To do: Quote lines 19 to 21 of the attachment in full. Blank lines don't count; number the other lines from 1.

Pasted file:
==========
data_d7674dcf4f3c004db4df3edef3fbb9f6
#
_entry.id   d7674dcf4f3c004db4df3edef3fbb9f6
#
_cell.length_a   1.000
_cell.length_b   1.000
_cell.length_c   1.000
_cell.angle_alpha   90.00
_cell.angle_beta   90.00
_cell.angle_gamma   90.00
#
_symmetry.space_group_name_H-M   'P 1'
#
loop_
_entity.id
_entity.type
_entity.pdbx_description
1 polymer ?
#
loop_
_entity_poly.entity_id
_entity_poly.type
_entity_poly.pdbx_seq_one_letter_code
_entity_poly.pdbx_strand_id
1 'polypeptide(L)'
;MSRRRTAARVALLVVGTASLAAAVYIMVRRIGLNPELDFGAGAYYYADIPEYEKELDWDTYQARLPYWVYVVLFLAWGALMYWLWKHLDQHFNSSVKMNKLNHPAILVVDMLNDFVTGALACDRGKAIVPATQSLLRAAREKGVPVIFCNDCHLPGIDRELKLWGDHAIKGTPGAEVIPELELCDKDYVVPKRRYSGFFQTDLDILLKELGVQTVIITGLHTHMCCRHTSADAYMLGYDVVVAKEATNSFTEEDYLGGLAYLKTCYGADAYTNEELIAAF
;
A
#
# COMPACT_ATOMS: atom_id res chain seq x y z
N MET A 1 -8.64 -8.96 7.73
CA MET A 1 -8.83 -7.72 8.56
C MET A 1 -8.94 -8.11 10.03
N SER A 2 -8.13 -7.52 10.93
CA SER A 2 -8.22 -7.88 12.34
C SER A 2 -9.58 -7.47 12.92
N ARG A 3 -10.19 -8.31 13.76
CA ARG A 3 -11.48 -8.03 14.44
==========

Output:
#
loop_
_entity_poly.entity_id